Shit Doesn't Happen
The Supreme Court's 100 percent dirt-free exploration of potty words.
Ginsburg wonders how "contemporary community standards are determined." Garre says the FCC asks its "collective experts: lawmakers, broadcasters, courts, interest groups" and the Church Lady. When Ginsburg points out that Pacifica, the Carlin case, was decided in 1978, before the Internet, Garre replies that the proliferation of smut on cable and the Internet are all the more reason to strictly regulate network TV: So people can turn on their sets and eat dinner, confident that they will "not be bombarded" with Big Bird. Dropping the F-bomb.
Justice Stephen Breyer wants to know how the five-second-delay-bleeping thingy works and why it only works sometimes. Garre explains that Richie's expletives weren't bleeped because "they only had one person working the bleeping machine" that night.
Stevens proves he is our kind of jurist when he asks whether the FCC ever "takes into consideration that the particular remark was really hilarious?"
Carter Phillips, representing Fox, says the FCC's change of policy about fleeting expletives was sneaky. From 1978 to 2004, words were only indecent if they described sexual or excretory organs or activities; that changed in 2004 for no discernible reason. Scalia retorts that the F-word always referred to sexual activities. Adds Chief Justice John Roberts, "The reason these words shock is because of the association." Scalia deadpans, "And that's why we don't use the word jolly-woggle instead of the F-word." Even Justice David Souter argues that if what changed between 1978 and 2004 was that the FCC determined that viewers were deeply offended by fleeting expletives, then the change of policy might not be arbitrary and capricious. Phillips replies that this isn't the only question here. "This was not about regulating the price of oil going through a pipeline," he says. "This is about regulating speech." Neither Scalia nor Roberts will accept his argument that there is some higher standard to be met for administrative regulation just because speech is involved.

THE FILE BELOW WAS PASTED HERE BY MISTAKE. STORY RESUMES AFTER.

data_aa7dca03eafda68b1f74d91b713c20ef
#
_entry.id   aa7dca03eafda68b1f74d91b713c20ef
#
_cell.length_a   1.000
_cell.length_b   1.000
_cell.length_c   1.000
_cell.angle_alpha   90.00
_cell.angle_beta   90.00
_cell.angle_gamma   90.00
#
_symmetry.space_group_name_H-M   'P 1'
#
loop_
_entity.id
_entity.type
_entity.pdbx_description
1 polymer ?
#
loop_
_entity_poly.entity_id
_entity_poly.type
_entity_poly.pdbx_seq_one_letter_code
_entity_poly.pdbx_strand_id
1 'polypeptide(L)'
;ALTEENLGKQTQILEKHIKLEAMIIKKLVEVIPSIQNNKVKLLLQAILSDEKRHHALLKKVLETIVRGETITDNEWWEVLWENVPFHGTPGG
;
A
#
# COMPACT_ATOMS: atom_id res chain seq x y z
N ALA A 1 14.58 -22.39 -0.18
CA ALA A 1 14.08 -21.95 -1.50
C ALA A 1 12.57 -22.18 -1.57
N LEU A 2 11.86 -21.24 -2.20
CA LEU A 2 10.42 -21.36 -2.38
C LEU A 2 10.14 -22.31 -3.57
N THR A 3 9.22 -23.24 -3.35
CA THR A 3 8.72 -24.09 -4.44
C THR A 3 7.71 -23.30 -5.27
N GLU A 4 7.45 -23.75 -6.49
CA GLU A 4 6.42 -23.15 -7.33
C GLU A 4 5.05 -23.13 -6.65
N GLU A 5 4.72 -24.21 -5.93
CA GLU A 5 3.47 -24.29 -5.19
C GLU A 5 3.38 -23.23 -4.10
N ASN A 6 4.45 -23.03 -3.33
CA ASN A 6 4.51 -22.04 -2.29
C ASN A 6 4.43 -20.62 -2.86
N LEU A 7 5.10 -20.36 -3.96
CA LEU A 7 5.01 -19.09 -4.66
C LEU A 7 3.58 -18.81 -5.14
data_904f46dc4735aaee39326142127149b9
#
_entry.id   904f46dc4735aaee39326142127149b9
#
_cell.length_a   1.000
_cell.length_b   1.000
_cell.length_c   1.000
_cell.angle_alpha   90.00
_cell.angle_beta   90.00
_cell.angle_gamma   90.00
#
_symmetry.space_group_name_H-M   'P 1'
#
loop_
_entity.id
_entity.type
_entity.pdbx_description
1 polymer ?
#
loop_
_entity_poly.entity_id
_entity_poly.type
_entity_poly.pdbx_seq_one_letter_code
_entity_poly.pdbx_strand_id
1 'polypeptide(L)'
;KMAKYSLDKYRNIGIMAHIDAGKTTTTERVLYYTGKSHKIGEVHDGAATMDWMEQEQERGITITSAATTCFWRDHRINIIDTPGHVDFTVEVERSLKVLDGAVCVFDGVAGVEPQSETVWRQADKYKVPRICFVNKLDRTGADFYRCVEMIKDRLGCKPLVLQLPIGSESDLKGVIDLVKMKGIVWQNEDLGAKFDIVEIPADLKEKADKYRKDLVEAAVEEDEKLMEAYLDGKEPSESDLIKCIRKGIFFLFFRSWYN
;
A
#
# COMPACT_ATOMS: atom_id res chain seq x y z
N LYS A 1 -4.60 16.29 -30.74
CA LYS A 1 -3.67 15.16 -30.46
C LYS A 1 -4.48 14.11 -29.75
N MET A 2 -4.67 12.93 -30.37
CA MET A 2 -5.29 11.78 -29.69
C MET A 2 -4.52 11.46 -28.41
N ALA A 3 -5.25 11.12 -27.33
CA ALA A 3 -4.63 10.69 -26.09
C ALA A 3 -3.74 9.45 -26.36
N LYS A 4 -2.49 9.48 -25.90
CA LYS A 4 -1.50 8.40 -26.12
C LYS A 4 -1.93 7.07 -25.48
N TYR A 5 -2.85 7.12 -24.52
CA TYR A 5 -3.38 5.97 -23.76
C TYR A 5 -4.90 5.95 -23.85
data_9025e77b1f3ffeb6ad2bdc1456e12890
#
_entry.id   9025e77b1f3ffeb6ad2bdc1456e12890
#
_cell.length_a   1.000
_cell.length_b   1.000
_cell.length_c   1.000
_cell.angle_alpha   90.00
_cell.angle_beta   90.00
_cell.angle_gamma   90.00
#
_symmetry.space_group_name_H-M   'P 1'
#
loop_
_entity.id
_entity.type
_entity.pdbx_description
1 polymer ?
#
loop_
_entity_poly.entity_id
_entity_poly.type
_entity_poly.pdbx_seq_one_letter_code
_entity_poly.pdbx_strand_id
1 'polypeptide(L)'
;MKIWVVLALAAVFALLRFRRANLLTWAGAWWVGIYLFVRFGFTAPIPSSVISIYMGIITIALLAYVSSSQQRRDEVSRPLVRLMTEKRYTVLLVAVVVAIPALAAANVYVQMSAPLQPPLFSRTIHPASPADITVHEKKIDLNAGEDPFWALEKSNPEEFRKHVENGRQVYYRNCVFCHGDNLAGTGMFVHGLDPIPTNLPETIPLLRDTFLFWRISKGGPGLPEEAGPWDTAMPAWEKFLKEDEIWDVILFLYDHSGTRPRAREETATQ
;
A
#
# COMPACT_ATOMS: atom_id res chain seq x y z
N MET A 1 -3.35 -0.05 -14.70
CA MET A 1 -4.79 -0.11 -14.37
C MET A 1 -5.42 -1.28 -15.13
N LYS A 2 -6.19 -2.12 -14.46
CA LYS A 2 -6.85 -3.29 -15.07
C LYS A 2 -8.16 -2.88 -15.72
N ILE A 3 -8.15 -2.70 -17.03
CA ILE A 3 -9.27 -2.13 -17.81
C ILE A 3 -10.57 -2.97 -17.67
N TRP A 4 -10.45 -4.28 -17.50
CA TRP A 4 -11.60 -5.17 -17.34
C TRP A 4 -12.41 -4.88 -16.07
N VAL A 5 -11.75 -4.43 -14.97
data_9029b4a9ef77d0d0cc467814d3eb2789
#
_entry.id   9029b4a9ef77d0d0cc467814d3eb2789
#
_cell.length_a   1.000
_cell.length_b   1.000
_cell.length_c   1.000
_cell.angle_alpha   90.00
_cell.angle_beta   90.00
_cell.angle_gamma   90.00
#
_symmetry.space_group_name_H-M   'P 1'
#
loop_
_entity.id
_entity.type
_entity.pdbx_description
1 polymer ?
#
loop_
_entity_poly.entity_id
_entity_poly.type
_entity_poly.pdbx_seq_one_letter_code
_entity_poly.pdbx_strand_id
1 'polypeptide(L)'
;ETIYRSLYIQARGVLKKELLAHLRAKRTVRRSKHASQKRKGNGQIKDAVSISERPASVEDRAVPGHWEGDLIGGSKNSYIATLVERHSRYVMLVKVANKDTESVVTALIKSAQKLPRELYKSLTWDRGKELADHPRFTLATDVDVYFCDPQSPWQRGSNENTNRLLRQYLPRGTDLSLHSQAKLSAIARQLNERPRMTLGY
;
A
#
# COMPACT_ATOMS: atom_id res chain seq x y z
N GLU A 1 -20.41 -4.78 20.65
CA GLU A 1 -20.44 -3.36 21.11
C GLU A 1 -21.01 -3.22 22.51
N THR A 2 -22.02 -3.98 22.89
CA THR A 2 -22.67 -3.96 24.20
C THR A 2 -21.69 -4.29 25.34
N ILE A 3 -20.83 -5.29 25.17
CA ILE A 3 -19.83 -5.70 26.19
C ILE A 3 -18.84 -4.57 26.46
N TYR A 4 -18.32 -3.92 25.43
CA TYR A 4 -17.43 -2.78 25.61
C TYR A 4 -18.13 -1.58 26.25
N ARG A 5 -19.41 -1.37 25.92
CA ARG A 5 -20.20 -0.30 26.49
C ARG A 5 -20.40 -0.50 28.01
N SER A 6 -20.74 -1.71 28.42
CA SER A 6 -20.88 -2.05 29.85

Phillips adds that this is a statute with criminal penalties—including potential fines of $325,000. The FCC policy represents an "extraordinary in terrorem regime," he argues, citing amicus briefs describing the writers block faced by TV writers and broadcasters who no longer know which circumstances will set off the FCC's moral whack-a-mole. (Disclosure: I am a trustee of the Jefferson Center for the Protection of Free Expression, which also filed an amicus brief in this case.) What, wonders Phillips, about small TV stations afraid to carry local sports for fear of a student letting loose?
Roberts says awards shows are different. Nicole Richie has many youthful fans because she is a "celebrity" and they "like her music" and "want to hear what she has to say." (Name one Nicole Richie fan, Mr. Chief Justice, I defy you.)
When Phillips says that allowing a handful of objectors to set broadcast policy is a "hecklers' veto," Scalia heckles him right back. "So those of us that don't like it are hecklers, and you can't take our position into account?"
Stevens asks whether Americans today are more tolerant of foul language than they were 30 years ago, and when Phillips agrees they probably are, Scalia says, "Do you think your clients had anything to do with that?" Phillips retorts, exasperated: "Go to a baseball game, Justice Scalia. You hear these words every time you go to a ballgame." Scalia snaps back that this is still "not normal in polite company" and a "coarsening of manners."
It's hard to say how this all shakes out. Three justices say very little. Two clearly favor granting the FCC even more standardless discretion. The rest keep offering peanuts to the elephant in the room. It's a safe bet that the court will try to stick to the narrow administrative question, despite the justices' itch to talk dirty. Mostly, though, it's a bitterly disappointing day for those of us who'd looked forward to hearing some filthy words at the high court. But, having run the whole case through the FCC's highly subjective, context-based smut filter, I did come up with the following list of dirty words from today's arguments: Briefs. Golden globes. First blow. Dung. Pipeline. Jolly-woggle. Perhaps it's true that the Supreme Court can take away our F-bomb. But they cannot touch our dirty, dirty minds.
Dahlia Lithwick writes about the courts and the law for Slate.
Photograph of Big Bird by Matthew Peyton/Getty Images.